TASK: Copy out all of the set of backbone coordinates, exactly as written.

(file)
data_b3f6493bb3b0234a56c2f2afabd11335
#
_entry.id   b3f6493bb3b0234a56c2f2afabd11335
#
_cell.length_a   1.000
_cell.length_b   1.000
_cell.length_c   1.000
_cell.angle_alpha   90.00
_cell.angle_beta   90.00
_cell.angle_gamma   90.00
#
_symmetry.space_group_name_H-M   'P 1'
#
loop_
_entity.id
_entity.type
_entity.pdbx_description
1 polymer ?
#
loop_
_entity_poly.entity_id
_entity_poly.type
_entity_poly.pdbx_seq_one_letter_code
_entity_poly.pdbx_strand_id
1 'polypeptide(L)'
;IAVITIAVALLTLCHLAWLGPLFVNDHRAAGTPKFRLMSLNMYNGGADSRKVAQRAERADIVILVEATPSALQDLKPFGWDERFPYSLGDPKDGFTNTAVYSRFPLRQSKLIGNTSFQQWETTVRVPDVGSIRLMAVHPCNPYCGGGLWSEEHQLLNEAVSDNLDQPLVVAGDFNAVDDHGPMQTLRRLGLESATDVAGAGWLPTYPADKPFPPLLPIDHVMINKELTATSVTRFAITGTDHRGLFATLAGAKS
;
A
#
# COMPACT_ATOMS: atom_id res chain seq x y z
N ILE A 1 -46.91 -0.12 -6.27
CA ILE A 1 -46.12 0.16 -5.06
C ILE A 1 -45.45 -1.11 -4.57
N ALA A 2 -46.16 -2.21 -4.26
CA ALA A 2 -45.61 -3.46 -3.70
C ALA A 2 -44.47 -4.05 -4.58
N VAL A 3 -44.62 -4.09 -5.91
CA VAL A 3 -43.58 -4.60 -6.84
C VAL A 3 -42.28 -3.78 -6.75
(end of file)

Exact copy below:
data_b3f6493bb3b0234a56c2f2afabd11335
#
_entry.id   b3f6493bb3b0234a56c2f2afabd11335
#
_cell.length_a   1.000
_cell.length_b   1.000
_cell.length_c   1.000
_cell.angle_alpha   90.00
_cell.angle_beta   90.00
_cell.angle_gamma   90.00
#
_symmetry.space_group_name_H-M   'P 1'
#
loop_
_entity.id
_entity.type
_entity.pdbx_description
1 polymer ?
#
loop_
_entity_poly.entity_id
_entity_poly.type
_entity_poly.pdbx_seq_one_letter_code
_entity_poly.pdbx_strand_id
1 'polypeptide(L)'
;IAVITIAVALLTLCHLAWLGPLFVNDHRAAGTPKFRLMSLNMYNGGADSRKVAQRAERADIVILVEATPSALQDLKPFGWDERFPYSLGDPKDGFTNTAVYSRFPLRQSKLIGNTSFQQWETTVRVPDVGSIRLMAVHPCNPYCGGGLWSEEHQLLNEAVSDNLDQPLVVAGDFNAVDDHGPMQTLRRLGLESATDVAGAGWLPTYPADKPFPPLLPIDHVMINKELTATSVTRFAITGTDHRGLFATLAGAKS
;
A
#
# COMPACT_ATOMS: atom_id res chain seq x y z
N ILE A 1 -46.91 -0.12 -6.27
CA ILE A 1 -46.12 0.16 -5.06
C ILE A 1 -45.45 -1.11 -4.57
N ALA A 2 -46.16 -2.21 -4.26
CA ALA A 2 -45.61 -3.46 -3.70
C ALA A 2 -44.47 -4.05 -4.58
N VAL A 3 -44.62 -4.09 -5.91
CA VAL A 3 -43.58 -4.60 -6.84
C VAL A 3 -42.28 -3.78 -6.75